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I have an old deck built about 25 yrs ago with 2x6's over 24" spaced (2x10) pressure treated joists. I would like to switch to a trex type deck using 1x4" boards which require the deck joists to be on a minimum of 16" centers.
( There is a trex 2x6 deck board, but they are too expensive)
If i were to add an additional joist between the current 24" spaced decking will the decking look wavy over time as the new pressure treated joists shrink?
Any other options?

Thanks for any help!
Ron G
 

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retired framer
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Just don't do the side nails in the hangers, so when dry you can drive a shim under them and add the nails.
New treated is not like your old, add joist tape to all the joist but mostly the new ones need it .
I would want them in and held in place while they are wet.
 

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If you have time, have the new joists delivered, lay them out in the yard, not stacked, and let them get sunshine for a week. Most of the moisture will bake off.
Oh gawd, don't do that! They'll look like hockey sticks. I agree with letting them dry, but not in the sun. Put them inside a garage or someplace where they can dry evenly. You may have to clamp them to hold them straight while they dry, anyway.
 

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If you put them in the garage it will take twice as long to dry. If you clamp them together, the ones in the middle won’t have enough surface exposed to dry properly. Let them dry, cut to size, install and add blocking.

Bigger question is … why does the Old Sage Neal say to install wet?
 

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retired framer
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If you put them in the garage it will take twice as long to dry. If you clamp them together, the ones in the middle won’t have enough surface exposed to dry properly. Let them dry, cut to size, install and add blocking.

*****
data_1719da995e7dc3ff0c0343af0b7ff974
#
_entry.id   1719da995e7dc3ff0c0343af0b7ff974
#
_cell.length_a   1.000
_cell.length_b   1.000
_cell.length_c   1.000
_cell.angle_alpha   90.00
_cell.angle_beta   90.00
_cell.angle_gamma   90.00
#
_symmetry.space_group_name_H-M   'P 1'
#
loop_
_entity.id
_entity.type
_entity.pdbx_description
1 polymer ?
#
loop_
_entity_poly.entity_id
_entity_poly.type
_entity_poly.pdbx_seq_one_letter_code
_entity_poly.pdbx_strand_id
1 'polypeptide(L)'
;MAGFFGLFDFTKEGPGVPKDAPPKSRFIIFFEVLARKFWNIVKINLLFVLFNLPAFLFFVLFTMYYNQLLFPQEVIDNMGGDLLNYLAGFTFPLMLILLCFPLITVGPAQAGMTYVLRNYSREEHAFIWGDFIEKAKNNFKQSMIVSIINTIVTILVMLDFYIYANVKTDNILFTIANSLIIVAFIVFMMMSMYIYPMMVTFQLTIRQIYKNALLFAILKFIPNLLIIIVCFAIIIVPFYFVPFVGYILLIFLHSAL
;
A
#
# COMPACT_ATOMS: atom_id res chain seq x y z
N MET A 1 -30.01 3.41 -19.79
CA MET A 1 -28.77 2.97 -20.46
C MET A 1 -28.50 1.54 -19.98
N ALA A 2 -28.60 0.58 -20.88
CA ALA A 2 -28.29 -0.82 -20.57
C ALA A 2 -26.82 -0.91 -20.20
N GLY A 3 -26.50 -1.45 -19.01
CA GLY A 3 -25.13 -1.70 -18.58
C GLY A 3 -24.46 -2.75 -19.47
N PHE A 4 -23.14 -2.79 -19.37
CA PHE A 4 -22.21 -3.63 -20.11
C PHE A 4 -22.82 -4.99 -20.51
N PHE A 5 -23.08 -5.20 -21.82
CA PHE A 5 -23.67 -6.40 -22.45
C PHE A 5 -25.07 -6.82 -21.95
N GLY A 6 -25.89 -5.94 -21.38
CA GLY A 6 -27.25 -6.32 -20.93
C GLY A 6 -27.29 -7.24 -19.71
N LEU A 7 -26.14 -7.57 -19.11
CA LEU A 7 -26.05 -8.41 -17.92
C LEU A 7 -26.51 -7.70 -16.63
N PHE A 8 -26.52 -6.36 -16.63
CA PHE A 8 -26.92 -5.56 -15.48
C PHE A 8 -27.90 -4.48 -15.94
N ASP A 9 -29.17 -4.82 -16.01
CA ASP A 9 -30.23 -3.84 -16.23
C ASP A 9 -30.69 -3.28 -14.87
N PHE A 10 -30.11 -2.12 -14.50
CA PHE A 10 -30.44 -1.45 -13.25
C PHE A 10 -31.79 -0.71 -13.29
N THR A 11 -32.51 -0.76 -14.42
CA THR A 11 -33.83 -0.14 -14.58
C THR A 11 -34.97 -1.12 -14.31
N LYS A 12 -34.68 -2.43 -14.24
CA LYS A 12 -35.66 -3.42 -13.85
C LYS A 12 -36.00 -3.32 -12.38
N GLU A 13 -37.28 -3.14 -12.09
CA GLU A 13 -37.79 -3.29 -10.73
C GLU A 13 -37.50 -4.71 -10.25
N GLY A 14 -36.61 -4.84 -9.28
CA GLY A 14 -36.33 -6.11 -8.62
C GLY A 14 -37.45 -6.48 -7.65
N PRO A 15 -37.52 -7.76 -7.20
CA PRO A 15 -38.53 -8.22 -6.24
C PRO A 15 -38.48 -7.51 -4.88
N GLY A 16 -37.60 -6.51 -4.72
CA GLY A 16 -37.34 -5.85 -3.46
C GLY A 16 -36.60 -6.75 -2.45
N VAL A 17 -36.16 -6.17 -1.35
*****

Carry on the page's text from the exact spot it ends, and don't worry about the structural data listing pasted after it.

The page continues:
Bigger question is … why does the Old Sage Neal say to install wet?
When you build with wet lumber you can bend and twist to where ever you want it. We build houses with wet 2x4s for the wall plates, August lumber is dry and it is just a fight because it comes pre bent and twisted and everything is a fight.
Except for studs wet construction is much easier.
 

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If you put them in the garage it will take twice as long to dry.
Probably, but at least they have a chance of staying somewhat straight. Out in the sun, one side dries much quicker, and they usually warp beyond recognition. BTDT; wasted alot of money.
If you clamp them together, the ones in the middle won’t have enough surface exposed to dry properly.
I clamp them down with cribbing (short chunks of 2x3) between each row at 3 to 5 places (depending on the length of the joists), and then clamp the whole stack with bar clamps. So, what I did is lay out 2 or 3 boards (2 for 2x10s), side by side over a couple sawhorses, lay 2x3 pieces, slightly longer than the width of the boards together (so, about 20" for 2 2x10s), across the boards at 3-5 locations along the length of the joists; add another layer of joists and another layer of 2x3s until you have all the joists, or the stack gets unmanageably high. Hold a 2x3 under the bottom row of joists and clamp the top 2x3 to the bottom with bar clamps on both sides; repeat at the other cribbing locations.

Bigger question is … why does the Old Sage Neal say to install wet?
If you hang the PT joists as soon as you get home with them, and screw the decking down right away, the joists are locked in position (and mostly out of the sun). Then all you worry about is them bowing up or down., which isn't as common.
 
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